Yahoo Weather

You are here

Nature’s View: Snake Grass: A living fossil

Ray Harden
Ray Harden
A dense mass of Snake Grass grows in a road ditch.
A dense mass of Snake Grass grows in a road ditch.

The roadside ditches are tan and brown this time of the year. The grass has become dormant and the blooming flowers of last summer have dried and look like spindly weeds.

However, in some wet areas masses of unusual looking “grass” can be seen in the ditches or in wet lands. The common name for this plant is “Snakegrass”, botanists call it

Equisetum hyemale. Hyemale is a Latin word meaning winter; it was given this name because of the plant’s evergreen characteristic.

It is also called snakeweed, skeletonweed, and scouring-rush. The plant is found in all of North America in damp habitats. Worldwide there are about fifteen species in the Equisetum group of plants; four species are found in Iowa.

Snakegrass is not a true grass; it is in the same group as ferns, moss, and horsetails. All of these plants reproduce by spores, not seeds. Some scientists call it a living fossil, a relic of an era of Earth’s plants that produced Iowa’s coal beds. Some fossil species have been found in coal that are ninety feet tall and more than a foot in diameter.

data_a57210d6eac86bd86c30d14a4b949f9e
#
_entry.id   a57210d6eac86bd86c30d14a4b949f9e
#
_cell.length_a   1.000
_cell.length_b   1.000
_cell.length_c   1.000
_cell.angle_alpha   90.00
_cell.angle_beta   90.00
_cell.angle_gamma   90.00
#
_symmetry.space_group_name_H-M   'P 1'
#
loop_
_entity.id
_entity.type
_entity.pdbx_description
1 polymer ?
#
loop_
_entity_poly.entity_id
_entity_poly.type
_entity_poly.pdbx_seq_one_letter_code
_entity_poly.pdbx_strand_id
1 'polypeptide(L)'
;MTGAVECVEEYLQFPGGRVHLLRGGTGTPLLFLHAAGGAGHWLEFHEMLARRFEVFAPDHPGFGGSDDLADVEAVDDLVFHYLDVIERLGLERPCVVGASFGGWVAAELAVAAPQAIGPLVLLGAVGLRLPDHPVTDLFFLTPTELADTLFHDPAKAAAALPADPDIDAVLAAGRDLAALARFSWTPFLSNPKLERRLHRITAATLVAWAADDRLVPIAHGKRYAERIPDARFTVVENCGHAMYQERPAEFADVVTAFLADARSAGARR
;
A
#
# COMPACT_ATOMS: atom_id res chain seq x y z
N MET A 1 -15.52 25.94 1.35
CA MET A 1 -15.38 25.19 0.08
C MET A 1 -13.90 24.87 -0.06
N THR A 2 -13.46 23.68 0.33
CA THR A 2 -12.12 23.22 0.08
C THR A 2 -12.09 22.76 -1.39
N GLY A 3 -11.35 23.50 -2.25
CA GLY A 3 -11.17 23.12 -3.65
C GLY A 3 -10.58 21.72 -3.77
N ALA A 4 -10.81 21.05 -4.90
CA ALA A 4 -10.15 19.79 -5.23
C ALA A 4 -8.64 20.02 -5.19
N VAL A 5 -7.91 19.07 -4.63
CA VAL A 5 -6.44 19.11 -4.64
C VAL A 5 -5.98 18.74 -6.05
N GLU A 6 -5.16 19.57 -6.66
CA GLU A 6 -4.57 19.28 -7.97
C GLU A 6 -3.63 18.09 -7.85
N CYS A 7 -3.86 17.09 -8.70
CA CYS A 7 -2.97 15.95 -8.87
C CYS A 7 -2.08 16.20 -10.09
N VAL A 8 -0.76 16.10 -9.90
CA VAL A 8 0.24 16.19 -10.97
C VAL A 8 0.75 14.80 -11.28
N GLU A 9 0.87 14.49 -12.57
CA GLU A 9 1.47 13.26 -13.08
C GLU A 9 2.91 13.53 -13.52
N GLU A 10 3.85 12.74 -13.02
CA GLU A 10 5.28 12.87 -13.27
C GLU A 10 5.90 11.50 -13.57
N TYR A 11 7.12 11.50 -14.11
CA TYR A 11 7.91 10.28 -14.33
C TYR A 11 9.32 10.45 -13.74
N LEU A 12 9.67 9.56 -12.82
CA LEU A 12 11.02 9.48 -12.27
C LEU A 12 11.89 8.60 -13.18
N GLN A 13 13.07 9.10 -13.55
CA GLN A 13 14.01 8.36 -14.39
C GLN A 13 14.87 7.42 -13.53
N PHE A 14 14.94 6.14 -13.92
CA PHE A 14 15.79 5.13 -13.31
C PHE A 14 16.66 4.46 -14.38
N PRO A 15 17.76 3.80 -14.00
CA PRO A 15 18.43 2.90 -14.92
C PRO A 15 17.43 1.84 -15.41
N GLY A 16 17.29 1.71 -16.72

The plants green hollow erect stems are usually two to three feet tall and often have a small cone at the tip. The cone produces the reproductive spores. The plant is rough to the touch because of the ridges that run the length of the stiff stem. These hollow jointed stems of snakegrass is the plant structure which people are most familiar with- especially the “popping” sound that is made when they are pulled apart.

The leaves are small scales that form a sheath in a ring around the joints of the stem. The small leaves do insignificant amounts of photosynthesis, the stems carry out the majority of that process.

Underground, the roots are horizontal rhizomes and can reach a depth of four feet. They are formed in joints like the above ground stems. The roots send up new shoots each year and the plant can spread out more than a foot per year.

The early pioneers used this plant for scouring pots. Silica, a type of sand, is found in the plant’s cells providing a gritty material for cleaning and polishing. The Western Indians used the plants to put a sharp edge on their flint arrowheads. Native Americans also used the plant for medicinal purposes. They brewed a tea from the stems to treat kidney troubles and dropsy. The spore forming cones were eaten to control diarrhea. Snakegrass is known to be poisonous to livestock when it is mixed with hay. The plant contains and a chemical that effects the nervous system causing the animal to weaken and stagger when walking.

Because snakegrass does very well in wet areas it is used in water gardens, backyard ponds, and rain gardens. It can be purchased from garden supply stores. In some places it can become a weed that is very difficult to eradicate. This should be expected from a plant that has flourished and survived since before the age of dinosaurs.